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Chronic fatigue syndrome affects 2% of teens, study finds

Chronic fatigue syndrome is more common than originally thought, affecting nearly 2% of teenagers, researchers have concluded. 

Researchers, who surveyed 16 year-olds and their parents about mood and behaviour, found that 1 in 50 teens are likely to experience CFS for more than three months, with girls almost twice as likely as boys to be affected.

Teenagers with higher levels of family adversity were also found to be at a higher risk of CFS in the study.

The researchers admitted a diagnosis of CFS was made from judging questionnaire responses rather than through a clinical classification.

But the researchers believe this was adequate and said: ‘We are as confident as we can be that we have the right prevalence figures here. [The teenagers] weren’t diagnosed by a doctor but you can’t do that as half wouldn’t turn up’.

The study, published in Pediatrics, concluded that there needs to be more awareness of the condition to ensure that teens are diagnosed correctly.

The researchers write: ‘Awareness needs to be raised to ensure that families of children affected by CFS access specialist medical care, and that paediatricians and those looking after children are trained in the identification and management of CFS.’

Experts believe that the study has highlighted the need to diagnose and start treatment for CFS sooner in teenagers.

Dr Phillip Hammond, a former GP and commentator on health issues, said: ‘We need to be more proactive in spotting [CFS] and starting treatment. GPs are vastly over worked at present but as a former GP, I think there is much we can do to help those with milder forms of the illness.

‘I think at the very least GPs should know where the nearest specialist centre is and what the referral criteria are for assessment and treatment, although currently it is something of a postcode lottery.’

Mary-Jane Willows, chief executive of Association of Young People with ME, added: ‘Our own research in 2015 revealed that 94% of children with CFS reported being disbelieved and, combined with the results of this study, we hope this unequivocal need for a far better level of understanding from health and education professionals will signal the beginning in a shift in access to treatment, with currently only 10% having access to a specialist’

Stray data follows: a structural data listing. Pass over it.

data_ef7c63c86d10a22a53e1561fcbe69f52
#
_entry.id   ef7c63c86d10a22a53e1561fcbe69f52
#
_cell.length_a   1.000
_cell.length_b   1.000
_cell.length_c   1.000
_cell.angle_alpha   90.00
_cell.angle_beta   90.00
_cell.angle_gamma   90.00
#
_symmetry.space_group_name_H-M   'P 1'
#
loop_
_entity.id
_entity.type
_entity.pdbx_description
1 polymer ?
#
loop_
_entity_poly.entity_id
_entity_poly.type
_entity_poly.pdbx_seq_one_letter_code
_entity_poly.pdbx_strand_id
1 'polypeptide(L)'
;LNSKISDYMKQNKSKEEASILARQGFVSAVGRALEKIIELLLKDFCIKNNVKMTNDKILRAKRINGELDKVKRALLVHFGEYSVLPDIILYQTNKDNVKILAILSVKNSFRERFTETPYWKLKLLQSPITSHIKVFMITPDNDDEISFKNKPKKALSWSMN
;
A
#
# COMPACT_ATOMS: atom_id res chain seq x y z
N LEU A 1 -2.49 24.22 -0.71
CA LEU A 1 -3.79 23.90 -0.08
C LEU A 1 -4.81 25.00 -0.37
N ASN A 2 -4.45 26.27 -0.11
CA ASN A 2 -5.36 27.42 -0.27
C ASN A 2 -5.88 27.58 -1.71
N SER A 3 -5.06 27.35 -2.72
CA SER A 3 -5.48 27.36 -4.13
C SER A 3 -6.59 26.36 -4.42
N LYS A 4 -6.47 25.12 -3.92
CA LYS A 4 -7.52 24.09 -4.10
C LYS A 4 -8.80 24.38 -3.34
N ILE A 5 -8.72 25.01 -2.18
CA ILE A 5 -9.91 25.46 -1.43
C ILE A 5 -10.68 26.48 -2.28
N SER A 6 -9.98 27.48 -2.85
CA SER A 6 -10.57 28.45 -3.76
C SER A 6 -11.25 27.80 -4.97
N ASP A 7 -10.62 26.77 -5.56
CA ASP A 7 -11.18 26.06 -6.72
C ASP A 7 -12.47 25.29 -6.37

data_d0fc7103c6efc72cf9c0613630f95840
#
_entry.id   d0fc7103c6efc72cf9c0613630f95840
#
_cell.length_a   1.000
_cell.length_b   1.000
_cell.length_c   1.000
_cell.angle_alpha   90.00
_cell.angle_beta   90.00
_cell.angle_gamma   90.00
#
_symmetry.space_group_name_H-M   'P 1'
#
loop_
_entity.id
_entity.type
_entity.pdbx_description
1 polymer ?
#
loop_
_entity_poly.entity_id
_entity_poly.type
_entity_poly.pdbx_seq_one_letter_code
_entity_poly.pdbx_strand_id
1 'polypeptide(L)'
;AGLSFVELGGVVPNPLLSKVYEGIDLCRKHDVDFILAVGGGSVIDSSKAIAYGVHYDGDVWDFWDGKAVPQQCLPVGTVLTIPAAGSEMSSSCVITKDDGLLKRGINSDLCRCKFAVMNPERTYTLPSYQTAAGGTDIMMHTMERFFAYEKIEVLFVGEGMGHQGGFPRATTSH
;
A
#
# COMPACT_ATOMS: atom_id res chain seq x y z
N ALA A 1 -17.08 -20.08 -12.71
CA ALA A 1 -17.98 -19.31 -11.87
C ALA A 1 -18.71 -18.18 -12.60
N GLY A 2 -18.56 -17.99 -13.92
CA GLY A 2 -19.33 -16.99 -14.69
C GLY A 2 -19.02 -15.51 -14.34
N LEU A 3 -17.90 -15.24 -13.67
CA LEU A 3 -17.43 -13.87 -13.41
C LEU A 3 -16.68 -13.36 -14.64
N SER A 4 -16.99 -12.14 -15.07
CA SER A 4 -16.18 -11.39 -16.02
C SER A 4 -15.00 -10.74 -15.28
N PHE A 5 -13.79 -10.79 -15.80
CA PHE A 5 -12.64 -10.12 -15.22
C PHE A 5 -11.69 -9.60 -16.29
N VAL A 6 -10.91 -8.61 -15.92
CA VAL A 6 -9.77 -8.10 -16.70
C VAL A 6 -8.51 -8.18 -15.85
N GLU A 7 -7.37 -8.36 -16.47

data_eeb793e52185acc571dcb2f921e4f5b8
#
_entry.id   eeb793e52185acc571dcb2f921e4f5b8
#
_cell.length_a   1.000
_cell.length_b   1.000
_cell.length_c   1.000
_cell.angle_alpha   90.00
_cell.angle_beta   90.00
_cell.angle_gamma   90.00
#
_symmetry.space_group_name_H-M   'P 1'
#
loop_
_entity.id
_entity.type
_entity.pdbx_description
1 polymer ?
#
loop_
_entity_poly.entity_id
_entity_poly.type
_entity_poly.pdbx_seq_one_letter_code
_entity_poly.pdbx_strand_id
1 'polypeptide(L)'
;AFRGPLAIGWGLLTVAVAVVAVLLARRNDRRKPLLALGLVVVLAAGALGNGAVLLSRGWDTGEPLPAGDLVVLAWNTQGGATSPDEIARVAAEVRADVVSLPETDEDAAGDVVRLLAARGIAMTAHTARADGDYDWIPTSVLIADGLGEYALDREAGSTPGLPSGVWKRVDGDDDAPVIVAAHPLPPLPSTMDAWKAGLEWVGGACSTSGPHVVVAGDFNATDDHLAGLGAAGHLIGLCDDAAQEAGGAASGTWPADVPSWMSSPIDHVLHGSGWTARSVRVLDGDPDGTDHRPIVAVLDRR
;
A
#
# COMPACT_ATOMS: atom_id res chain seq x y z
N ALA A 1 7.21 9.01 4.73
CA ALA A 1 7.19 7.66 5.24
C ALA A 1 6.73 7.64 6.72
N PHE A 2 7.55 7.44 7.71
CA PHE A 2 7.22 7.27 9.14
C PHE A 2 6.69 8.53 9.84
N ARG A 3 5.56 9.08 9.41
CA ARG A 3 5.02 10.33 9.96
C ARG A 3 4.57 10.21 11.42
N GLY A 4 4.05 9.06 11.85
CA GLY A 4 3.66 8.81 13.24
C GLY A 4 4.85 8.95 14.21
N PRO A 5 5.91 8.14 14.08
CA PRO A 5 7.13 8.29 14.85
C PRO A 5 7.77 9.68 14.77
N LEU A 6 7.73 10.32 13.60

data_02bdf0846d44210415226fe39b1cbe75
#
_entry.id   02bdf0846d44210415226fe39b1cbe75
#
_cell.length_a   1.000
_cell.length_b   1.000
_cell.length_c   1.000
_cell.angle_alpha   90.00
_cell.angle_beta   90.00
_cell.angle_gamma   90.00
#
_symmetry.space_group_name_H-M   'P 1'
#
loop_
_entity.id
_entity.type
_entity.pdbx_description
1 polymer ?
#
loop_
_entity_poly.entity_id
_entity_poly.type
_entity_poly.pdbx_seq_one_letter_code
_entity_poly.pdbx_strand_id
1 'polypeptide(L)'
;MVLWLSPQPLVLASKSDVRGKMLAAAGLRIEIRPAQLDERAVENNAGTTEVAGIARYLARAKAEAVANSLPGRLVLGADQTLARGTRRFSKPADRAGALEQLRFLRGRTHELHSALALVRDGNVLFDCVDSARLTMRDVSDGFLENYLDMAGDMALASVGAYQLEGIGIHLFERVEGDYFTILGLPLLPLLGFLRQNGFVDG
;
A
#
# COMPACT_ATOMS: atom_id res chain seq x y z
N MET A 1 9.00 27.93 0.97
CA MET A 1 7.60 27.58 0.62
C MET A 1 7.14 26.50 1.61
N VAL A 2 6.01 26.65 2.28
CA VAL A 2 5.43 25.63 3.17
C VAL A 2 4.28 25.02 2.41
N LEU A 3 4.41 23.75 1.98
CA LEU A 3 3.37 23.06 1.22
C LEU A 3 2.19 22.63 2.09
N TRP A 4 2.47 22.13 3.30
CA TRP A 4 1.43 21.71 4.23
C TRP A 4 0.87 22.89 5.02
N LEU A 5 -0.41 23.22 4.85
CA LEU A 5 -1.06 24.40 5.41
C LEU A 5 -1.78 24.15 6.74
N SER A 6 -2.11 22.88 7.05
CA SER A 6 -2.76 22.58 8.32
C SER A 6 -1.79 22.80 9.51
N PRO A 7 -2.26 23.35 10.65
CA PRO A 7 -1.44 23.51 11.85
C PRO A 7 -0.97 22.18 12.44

A previous Dutch study in 2011 estimated the incidence of CFS in teens to be around 0.1%.


Readers' comments (16)

  • @10:37

    Don't give up yet - there is a lot of great work being carried out in Norway by Fluge and Mella and in the US.

    In Norway they are running phase 3 trials of Rituximab as a treatment for patients with CFS/ME as a substantial percentage of patients responded well to the drug in phase 2 trials. They hypothesise that CFS/ME is an autoimmune disease as they believe this may be why the disease responds so well to B-cell depletion.

    "Even a GP my daughter saw a couple of weeks ago because she needed a letter of evidence stated, "Well I feel tired in the mornings too. You just have to push yourself!"."

    That doctors even try to compare their tiredness from overwork to the fatigue experienced by untreated diseased patients points to a high degree of self-centredness. Staying up night after night working and doing 16 hour shifts day after day is nothing compared to the fatigue that comes with untreated disease.

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  • Does CFS entitle one to disability benefits?

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  • Dear
    |Anonymous | Practice nurse|03 Feb 2016 10:37pm

    I apologise for me earlier comment re: 99% of GPs. It was in no way meant to belittled those who suffer from CFS, a condition I have witnessed in practice and do not doubt it's debilitating effect on sufferers and their families.
    Mine was just meant to be a silly but topical political point that I never expected to be seen by patients or their rellies on this website - more fool me!!!

    Chastened GP - 8.14PM

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  • Before we accept the ENORMOUS cost of rituximab for this condition we would have to have MUCH more rigorous diagnostics than some questionnaire.

    Like it or not, many people who say they have CFS do not have any such thing. Some are depressed, some are psychologically incapacitated, and I'm afraid some can't be bothered or are after the benefits and sympathy attached to it.

    Rituximab would not help any of these people. We need to understand GENUINE CFS before we look at any of these things

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  • @ "medical student". You have posted many ignorant and offensive comments on pulse over the last week or so and I find it hard to believe you actually are a medical student. However if you are I do hope you adjust your attitude when dealing with patients.

    Yes the malingerers are attracted to a CFS / Fibromyalgia like flies to excrement, but I've seen plenty genuinely suffering inexplicable pain and fatigue too. To dismiss them all as lazy or crazy is unhelpful.

    Although one does have to question the criteria when it applies to 2% of all teenagers.

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  • Took Early Retirement

    I only really saw one "sane" patient with it, and he got better after 2 years. Certainly, IIRC, it did begin with a "viral"-type illness.
    Has anyone tried Amantadine? Can work well in people with fatigue who have MS. Fatigue is a well-recognized symptom in MS, but not the sameas "CFS" in any way.

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